Los Angeles is filled with young professionals trying to make it in the industry. As an actress in this town, I have to be ready at any moment to jump to the next audition (or God willing, an actual acting job) while still finding ways to pay my rent. As an independent contractor who drives for Lyft, I can make my own hours and work when and where I want while still pursuing my career. That is why I am concerned about a recent California Supreme Court decision that would force independent contractors like myself to become employees – with all the obligations of a set schedule that go along with it.
I graduated from California State University, Fullerton with a clear plan: I was going to work a 9-5 job like everyone else. But with previous jobs where I was an employee, I was unable to drop everything and make an audition, or take a couple days to work on my next acting gig. As a Lyft driver for the past four years, it is literally as easy turning on and off the app to decide when I’m going to be working.
This flexibility is exactly the reason why I decided to start driving with Lyft in the first place. With talk about restructuring the very foundation of the sharing economy, people like me have few alternatives to turn to without giving up another part of our lives that is also essential. And I am not alone in this belief. According to a survey recently released by Lyft, almost 95 percent of drivers around the L.A. area said that this flexibility was important for them.
I am also not alone in driving limited hours, well below what a “regular job” requires. In fact, 89 percent of all L.A. drivers drive for fewer than 20 hours a week, leaving them time to make an audition, their kid’s sports game or performance, or be there for their elderly grandma when she needs a helping hand. While we can put a monetary value on some of these activities, we can’t show you how important it truly is to be present at them – or to take back your own agency from continuous oversight and control.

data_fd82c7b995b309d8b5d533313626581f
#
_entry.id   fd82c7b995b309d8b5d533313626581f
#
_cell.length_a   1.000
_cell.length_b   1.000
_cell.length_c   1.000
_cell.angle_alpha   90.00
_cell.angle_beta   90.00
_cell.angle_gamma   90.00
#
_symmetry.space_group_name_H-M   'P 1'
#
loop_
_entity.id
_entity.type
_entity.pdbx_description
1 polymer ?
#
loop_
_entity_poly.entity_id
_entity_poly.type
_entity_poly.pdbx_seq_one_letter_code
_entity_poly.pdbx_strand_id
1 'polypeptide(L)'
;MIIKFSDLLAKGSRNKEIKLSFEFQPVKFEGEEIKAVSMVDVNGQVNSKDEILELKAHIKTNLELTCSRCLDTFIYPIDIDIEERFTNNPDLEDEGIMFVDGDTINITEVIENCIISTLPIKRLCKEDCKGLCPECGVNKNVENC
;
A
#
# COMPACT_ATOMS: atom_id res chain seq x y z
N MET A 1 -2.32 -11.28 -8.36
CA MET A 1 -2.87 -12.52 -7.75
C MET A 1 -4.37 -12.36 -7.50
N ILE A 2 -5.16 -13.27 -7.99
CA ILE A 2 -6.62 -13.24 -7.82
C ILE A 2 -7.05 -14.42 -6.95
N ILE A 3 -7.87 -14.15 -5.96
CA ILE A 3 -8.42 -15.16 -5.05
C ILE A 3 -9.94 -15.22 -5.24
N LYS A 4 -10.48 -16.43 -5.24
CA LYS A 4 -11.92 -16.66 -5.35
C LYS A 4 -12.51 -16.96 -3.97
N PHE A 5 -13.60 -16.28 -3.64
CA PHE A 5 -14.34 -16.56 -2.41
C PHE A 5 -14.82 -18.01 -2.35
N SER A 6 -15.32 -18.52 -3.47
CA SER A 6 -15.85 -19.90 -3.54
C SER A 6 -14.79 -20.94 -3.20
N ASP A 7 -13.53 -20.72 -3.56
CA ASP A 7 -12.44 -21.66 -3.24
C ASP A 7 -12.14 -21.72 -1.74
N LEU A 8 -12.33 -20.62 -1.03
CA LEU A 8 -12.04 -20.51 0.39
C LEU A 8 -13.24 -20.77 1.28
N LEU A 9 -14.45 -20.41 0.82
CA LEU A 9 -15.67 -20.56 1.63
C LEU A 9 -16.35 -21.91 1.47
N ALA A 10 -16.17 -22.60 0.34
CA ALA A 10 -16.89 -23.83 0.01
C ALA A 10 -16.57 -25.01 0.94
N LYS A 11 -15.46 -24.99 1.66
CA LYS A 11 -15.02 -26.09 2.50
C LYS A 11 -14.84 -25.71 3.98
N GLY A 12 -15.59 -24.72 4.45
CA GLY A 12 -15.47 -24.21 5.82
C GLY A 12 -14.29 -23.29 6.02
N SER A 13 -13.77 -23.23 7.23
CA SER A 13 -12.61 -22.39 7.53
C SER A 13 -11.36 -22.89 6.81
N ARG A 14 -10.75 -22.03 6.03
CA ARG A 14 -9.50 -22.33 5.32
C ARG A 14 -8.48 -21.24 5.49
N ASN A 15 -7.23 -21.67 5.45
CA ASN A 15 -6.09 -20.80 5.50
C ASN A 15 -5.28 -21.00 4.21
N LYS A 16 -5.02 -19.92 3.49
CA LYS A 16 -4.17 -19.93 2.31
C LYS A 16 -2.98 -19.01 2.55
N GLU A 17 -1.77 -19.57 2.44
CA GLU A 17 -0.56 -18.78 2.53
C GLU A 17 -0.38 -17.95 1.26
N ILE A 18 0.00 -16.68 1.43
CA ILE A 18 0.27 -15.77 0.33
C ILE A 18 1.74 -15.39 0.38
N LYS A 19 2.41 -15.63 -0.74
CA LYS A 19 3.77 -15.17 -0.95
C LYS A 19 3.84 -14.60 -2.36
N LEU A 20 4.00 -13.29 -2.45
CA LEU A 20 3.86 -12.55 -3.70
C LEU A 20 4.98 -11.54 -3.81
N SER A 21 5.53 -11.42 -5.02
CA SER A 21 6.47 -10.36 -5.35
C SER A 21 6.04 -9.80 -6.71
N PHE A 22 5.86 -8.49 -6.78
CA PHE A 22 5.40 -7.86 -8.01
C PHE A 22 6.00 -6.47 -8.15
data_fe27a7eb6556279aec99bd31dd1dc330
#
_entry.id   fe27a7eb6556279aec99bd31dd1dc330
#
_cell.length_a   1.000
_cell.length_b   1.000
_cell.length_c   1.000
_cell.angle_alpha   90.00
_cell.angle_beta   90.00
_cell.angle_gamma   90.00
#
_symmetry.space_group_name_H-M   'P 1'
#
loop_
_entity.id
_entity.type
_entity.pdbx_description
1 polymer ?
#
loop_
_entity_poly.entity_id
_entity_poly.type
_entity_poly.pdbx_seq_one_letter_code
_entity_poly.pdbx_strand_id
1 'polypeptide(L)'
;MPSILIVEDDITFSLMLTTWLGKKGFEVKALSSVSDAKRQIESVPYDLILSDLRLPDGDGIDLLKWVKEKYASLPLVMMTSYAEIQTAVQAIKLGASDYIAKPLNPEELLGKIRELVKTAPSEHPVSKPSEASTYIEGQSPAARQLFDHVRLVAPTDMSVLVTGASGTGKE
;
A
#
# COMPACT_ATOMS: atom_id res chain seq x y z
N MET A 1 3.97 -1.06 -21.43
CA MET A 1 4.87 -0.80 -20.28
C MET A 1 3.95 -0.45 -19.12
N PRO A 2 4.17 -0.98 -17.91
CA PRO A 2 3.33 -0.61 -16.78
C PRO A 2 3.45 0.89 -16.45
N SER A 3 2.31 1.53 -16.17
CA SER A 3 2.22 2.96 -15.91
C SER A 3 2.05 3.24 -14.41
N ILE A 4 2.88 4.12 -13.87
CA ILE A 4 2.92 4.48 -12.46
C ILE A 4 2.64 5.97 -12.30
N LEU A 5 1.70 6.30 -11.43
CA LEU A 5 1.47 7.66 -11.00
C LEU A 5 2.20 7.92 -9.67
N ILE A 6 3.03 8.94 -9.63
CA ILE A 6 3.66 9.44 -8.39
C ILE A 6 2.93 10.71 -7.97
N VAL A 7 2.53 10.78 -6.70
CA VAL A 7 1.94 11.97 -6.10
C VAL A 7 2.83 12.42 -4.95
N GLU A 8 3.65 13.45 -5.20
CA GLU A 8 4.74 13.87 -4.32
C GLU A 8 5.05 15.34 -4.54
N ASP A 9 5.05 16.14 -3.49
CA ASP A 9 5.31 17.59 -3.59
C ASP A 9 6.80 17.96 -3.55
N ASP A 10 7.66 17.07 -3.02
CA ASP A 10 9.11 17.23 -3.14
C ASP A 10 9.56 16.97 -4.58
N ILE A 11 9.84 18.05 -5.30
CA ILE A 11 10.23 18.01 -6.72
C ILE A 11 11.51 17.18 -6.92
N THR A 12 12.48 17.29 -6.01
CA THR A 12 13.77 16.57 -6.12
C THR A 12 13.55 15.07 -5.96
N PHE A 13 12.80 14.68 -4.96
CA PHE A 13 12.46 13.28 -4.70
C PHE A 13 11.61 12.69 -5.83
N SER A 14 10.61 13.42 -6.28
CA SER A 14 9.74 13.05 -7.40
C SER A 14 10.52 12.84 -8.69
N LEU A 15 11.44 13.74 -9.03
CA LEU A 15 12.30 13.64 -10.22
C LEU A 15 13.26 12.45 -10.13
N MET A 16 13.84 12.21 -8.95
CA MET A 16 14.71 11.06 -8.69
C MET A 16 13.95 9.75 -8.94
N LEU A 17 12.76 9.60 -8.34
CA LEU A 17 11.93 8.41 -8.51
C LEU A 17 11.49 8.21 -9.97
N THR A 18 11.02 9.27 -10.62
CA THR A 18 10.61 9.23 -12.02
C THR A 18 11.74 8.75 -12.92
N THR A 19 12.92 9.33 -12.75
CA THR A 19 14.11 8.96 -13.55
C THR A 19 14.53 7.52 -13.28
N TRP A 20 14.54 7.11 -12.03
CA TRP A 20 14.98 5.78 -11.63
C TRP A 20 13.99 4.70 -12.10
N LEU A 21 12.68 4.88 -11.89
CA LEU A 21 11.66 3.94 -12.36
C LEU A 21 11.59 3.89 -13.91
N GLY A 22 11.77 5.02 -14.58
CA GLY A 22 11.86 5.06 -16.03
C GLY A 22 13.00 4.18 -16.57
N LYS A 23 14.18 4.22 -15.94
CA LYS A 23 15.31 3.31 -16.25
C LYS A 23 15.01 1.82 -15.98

When I do actually book an acting gig, I can do so with the security of not having to quit my day job and worry about how I’ll pay the rent when the gig ends. Ridesharing is waiting for me – on my terms, when I return. This is also extremely common with other drivers, as flexible hours are important to us specifically because they supplement freelance, unpredictable, or unstable work income. And about 16 percent reported being rideshare drivers to get through temporary unemployment. These are people in a wide range of industries, from recent graduates looking for their first full-time jobs to small business owners who are working to get their companies off the ground.
Technology has given me the ability to work on my own terms. If I’m forced to become a conventional employee with normal, assigned hours, it could prevent me from living out my dream. As the California State Legislature begins its 2019 session, our elected officials have the opportunity to pass legislation that would fix the problems caused by this recent court decision and protect my right to work as an independent contractor. I urge them to take action that will allow me, and all the others like me around the state, to continue to earn a living on my own terms.